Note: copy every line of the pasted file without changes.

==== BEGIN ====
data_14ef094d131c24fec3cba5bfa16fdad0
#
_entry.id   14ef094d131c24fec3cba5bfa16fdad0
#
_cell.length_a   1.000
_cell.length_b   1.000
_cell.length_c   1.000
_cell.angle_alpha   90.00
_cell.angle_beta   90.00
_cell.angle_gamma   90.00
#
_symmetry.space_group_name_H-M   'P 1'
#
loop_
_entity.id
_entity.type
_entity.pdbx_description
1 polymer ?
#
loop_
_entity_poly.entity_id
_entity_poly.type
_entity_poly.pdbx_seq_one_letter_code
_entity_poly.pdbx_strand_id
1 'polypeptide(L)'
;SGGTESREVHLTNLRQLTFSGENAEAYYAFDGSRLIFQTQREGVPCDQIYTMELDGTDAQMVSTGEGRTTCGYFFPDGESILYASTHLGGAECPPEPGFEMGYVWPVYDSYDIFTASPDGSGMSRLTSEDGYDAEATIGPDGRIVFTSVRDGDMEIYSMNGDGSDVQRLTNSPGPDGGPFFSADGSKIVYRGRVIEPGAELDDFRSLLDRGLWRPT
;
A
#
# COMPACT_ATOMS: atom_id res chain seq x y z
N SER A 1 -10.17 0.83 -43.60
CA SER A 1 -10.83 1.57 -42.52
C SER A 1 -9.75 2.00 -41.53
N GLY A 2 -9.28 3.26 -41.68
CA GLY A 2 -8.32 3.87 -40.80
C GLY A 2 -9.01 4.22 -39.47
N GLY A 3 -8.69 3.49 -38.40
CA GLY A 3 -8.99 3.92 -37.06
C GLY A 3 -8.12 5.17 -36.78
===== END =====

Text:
data_14ef094d131c24fec3cba5bfa16fdad0
#
_entry.id   14ef094d131c24fec3cba5bfa16fdad0
#
_cell.length_a   1.000
_cell.length_b   1.000
_cell.length_c   1.000
_cell.angle_alpha   90.00
_cell.angle_beta   90.00
_cell.angle_gamma   90.00
#
_symmetry.space_group_name_H-M   'P 1'
#
loop_
_entity.id
_entity.type
_entity.pdbx_description
1 polymer ?
#
loop_
_entity_poly.entity_id
_entity_poly.type
_entity_poly.pdbx_seq_one_letter_code
_entity_poly.pdbx_strand_id
1 'polypeptide(L)'
;SGGTESREVHLTNLRQLTFSGENAEAYYAFDGSRLIFQTQREGVPCDQIYTMELDGTDAQMVSTGEGRTTCGYFFPDGESILYASTHLGGAECPPEPGFEMGYVWPVYDSYDIFTASPDGSGMSRLTSEDGYDAEATIGPDGRIVFTSVRDGDMEIYSMNGDGSDVQRLTNSPGPDGGPFFSADGSKIVYRGRVIEPGAELDDFRSLLDRGLWRPT
;
A
#
# COMPACT_ATOMS: atom_id res chain seq x y z
N SER A 1 -10.17 0.83 -43.60
CA SER A 1 -10.83 1.57 -42.52
C SER A 1 -9.75 2.00 -41.53
N GLY A 2 -9.28 3.26 -41.68
CA GLY A 2 -8.32 3.87 -40.80
C GLY A 2 -9.01 4.22 -39.47
N GLY A 3 -8.69 3.49 -38.40
CA GLY A 3 -8.99 3.92 -37.06
C GLY A 3 -8.12 5.17 -36.78